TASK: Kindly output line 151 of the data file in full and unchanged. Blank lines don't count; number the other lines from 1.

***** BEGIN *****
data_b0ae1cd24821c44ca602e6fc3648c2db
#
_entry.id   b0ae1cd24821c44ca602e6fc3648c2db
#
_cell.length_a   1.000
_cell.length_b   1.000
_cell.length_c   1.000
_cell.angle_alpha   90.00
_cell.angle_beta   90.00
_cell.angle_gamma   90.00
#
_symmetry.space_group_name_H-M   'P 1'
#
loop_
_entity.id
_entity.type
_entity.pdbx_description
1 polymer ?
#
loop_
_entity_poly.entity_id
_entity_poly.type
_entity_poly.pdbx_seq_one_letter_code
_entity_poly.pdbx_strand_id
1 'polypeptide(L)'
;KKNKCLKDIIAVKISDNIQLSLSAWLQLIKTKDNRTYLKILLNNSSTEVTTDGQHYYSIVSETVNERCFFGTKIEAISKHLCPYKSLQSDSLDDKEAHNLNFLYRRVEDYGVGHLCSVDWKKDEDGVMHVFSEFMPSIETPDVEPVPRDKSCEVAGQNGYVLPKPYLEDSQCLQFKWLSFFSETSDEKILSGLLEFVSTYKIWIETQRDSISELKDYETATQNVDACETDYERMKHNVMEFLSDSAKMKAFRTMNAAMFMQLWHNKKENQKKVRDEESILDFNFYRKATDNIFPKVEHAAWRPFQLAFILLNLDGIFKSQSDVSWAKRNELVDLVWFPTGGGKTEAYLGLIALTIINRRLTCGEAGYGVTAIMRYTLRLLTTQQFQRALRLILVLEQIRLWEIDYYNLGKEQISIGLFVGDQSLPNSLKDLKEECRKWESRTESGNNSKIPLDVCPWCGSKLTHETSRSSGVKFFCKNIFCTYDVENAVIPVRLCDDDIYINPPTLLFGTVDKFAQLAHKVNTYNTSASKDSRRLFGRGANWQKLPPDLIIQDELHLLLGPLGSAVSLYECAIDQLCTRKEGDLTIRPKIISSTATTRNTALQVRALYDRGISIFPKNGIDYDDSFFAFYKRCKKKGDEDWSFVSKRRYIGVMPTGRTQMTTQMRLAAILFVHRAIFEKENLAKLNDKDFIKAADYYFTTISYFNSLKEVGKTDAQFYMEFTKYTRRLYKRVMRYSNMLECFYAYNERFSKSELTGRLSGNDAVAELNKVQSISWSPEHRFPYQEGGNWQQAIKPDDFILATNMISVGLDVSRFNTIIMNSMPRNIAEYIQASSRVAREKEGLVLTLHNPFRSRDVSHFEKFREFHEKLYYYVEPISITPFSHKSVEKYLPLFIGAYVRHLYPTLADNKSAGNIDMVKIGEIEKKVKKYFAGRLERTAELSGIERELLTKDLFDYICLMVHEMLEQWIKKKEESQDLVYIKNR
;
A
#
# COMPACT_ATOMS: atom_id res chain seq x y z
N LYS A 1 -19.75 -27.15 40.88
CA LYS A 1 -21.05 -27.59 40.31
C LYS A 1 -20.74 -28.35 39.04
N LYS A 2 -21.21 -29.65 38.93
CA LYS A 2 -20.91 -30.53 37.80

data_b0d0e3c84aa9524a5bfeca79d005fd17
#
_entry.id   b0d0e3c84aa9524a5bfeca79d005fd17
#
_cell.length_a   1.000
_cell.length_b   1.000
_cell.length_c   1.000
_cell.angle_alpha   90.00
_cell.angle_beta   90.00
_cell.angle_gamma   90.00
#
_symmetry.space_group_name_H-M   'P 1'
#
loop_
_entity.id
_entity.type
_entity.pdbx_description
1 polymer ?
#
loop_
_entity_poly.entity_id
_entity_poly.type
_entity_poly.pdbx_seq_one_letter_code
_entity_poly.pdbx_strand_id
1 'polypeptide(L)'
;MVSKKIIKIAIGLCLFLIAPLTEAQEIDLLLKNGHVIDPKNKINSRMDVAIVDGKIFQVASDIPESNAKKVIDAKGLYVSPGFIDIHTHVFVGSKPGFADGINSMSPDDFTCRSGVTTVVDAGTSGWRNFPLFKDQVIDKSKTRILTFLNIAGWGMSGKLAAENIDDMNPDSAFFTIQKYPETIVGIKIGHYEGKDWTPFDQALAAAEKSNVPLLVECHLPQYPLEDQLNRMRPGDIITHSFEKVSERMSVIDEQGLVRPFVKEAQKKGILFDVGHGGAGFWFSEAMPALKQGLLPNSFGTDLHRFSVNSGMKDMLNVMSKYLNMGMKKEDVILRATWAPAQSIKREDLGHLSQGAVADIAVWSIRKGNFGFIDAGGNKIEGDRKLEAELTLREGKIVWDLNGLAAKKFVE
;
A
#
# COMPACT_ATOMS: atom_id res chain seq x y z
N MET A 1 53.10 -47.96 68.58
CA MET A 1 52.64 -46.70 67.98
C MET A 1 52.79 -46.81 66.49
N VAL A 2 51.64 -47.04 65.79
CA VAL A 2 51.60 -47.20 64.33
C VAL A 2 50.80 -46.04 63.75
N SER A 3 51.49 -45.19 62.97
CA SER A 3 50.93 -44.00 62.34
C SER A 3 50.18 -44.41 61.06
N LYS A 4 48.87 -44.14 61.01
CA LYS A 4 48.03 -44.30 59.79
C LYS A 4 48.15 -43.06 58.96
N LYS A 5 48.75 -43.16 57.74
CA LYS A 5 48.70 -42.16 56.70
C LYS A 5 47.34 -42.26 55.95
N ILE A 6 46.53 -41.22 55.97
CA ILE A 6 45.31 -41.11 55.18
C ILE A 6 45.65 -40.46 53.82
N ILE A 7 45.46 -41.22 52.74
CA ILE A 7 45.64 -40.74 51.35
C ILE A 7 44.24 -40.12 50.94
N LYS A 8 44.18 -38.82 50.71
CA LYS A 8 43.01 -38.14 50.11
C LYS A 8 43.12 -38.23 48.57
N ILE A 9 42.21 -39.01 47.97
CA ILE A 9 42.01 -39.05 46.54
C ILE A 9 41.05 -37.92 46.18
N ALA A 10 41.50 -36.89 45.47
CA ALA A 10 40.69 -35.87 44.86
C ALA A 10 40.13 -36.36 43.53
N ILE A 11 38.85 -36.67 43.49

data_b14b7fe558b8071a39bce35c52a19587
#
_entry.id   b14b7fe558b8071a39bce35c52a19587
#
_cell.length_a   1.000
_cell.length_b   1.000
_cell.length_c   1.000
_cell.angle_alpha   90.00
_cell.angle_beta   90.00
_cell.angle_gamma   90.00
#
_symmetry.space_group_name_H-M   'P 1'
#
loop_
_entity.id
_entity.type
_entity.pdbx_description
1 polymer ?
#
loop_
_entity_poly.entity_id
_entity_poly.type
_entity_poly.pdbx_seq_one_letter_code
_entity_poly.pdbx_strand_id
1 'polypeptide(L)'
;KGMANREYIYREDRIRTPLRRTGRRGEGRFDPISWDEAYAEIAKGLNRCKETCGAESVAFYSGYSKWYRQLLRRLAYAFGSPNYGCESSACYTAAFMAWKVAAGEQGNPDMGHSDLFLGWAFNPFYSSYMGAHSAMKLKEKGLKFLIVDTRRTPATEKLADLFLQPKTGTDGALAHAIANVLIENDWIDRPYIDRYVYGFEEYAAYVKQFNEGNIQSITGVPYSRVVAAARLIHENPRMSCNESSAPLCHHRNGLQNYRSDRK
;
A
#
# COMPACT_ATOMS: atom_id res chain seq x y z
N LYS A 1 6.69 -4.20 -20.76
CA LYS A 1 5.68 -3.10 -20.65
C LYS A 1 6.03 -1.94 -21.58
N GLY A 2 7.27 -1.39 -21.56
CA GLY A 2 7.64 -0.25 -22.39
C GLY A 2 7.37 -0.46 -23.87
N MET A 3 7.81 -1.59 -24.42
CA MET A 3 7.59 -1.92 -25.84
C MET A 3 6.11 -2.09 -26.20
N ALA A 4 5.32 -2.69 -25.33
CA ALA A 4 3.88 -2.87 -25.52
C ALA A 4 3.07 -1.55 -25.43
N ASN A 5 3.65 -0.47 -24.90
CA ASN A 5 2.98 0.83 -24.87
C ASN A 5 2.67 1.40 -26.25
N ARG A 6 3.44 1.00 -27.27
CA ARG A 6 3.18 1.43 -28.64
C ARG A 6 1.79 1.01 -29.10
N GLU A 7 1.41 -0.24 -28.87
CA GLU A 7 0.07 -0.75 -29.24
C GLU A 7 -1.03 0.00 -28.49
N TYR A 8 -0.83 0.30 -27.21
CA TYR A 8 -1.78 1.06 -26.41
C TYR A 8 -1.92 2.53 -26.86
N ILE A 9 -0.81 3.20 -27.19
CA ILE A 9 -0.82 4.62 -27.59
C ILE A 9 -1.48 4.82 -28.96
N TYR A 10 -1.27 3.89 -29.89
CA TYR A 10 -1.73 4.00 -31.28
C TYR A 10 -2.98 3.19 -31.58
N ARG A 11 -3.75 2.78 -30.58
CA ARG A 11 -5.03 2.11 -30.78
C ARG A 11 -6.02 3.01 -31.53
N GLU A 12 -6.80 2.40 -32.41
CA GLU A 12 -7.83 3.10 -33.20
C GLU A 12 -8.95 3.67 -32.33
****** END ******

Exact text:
N ILE A 9 -0.81 3.20 -27.19